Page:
"Cracked" or "crackled" paint finishes are achieved by producing cracks in one layer of paint, which exposes a second layer underneath.
The Matisse cracking process relies on a reaction between the topcoat of Matisse Background Colour and the Cracking Medium which has been applied below it. Once the topcoat is applied, the cracking coat below becomes semi-liquid again and shrinks, taking with it the topcoat.
It is worth noting that the topcoat should be applied systematically (within 12 hrs of the Cracking Medium drying). When applying the topcoat, it is important not to re-work areas that have already been covered as re-working an area can lift the cracking coat and stop the process.
The thickness of the topcoat will dictate how big the cracks are. The thicker the topcoat the more easily it is able to hold together and resist cracking but when the Cracking Medium gets its way and manages to crack the topcoat, it will result in a very large crack. Thus the thicker the topcoat of Matisse Background Colour, the fewer the cracks but they will be big ones.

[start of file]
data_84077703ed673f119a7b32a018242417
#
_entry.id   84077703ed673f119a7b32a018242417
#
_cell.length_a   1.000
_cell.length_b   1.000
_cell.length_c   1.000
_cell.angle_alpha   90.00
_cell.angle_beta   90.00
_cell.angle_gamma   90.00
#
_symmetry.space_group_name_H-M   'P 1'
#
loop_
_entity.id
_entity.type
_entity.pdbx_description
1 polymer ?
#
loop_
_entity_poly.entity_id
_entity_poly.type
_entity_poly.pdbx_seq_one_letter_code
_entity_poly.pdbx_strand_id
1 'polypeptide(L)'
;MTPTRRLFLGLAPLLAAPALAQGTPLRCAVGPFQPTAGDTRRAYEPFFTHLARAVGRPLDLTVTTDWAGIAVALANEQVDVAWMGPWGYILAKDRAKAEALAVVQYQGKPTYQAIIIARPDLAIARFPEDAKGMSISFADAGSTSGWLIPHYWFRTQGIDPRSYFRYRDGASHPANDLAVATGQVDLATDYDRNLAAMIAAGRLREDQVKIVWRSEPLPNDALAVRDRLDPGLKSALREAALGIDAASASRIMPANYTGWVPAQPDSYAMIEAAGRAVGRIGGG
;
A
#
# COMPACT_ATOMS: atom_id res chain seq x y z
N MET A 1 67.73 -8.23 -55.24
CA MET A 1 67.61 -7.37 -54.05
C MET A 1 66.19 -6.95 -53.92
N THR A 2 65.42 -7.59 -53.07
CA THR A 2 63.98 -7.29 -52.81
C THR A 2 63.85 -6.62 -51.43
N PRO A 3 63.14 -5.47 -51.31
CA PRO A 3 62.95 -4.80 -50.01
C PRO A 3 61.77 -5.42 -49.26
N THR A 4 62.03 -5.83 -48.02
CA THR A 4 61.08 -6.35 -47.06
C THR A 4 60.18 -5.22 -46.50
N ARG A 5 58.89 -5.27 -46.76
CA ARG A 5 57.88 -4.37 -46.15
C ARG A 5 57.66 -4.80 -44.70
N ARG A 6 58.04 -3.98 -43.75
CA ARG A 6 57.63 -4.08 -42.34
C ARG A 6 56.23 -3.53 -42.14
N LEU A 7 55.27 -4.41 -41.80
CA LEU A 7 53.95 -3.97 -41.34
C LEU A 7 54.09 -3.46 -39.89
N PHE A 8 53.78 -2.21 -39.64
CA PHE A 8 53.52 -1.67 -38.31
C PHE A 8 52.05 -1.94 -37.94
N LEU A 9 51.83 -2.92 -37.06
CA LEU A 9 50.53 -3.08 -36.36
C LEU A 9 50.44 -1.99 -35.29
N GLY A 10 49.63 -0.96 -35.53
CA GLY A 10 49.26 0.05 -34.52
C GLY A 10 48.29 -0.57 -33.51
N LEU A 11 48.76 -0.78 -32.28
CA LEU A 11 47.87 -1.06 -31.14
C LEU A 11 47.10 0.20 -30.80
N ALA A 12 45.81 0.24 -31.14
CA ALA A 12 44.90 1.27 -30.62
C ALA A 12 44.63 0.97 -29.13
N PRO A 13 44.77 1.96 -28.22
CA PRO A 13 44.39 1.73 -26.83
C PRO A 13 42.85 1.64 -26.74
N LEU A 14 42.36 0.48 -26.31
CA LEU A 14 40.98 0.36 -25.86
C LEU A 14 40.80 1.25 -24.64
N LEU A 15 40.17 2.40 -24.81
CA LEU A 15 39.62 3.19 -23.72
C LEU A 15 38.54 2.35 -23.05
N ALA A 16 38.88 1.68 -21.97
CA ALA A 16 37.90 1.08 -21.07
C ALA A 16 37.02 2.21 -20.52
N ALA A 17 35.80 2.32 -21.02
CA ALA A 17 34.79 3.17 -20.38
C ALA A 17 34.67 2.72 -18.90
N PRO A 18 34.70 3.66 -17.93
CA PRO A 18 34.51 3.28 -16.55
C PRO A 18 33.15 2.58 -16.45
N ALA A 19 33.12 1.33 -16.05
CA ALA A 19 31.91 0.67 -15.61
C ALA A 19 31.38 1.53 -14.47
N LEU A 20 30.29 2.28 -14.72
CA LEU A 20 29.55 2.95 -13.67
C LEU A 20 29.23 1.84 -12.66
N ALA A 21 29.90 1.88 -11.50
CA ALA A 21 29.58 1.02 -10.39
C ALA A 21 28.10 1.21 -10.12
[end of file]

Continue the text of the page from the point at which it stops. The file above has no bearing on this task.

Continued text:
Conversely, if the topcoat is applied very thinly, the Cracking Medium will encounter less resistance from it and therefore result in many more cracks but they will be much smaller in size.
Note: As with any technique, if you've never tried this before it is advisable to practise on some cardboard or scrap material first. The process is fairly straight-forward, but requires some attention to the guidelines.